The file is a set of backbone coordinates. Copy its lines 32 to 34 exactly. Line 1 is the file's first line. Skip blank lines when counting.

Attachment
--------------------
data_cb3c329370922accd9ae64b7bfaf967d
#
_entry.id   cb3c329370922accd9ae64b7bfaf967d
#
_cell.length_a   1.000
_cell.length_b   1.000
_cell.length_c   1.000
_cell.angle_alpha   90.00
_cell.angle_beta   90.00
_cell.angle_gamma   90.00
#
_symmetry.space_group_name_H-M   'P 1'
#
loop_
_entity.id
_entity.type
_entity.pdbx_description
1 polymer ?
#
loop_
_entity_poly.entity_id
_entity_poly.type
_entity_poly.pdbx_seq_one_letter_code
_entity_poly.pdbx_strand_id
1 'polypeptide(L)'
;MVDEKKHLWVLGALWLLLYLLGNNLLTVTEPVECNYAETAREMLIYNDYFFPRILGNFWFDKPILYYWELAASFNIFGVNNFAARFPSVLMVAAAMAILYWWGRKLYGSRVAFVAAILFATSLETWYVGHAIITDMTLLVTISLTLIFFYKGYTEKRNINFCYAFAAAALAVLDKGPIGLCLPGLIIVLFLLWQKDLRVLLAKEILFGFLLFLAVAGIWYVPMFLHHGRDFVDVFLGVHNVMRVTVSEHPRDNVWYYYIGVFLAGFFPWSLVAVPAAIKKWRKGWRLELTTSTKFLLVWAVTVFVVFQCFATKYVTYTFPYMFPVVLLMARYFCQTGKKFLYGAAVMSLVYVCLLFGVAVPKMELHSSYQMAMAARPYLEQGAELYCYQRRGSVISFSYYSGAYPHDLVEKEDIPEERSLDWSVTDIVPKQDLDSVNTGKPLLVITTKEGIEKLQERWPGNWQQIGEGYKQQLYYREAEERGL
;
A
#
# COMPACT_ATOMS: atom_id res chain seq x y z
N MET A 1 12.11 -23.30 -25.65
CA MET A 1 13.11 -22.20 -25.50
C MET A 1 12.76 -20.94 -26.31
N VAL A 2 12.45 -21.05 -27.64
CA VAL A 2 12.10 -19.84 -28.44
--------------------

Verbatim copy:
CA MET A 1 13.11 -22.20 -25.50
C MET A 1 12.76 -20.94 -26.31
N VAL A 2 12.45 -21.05 -27.64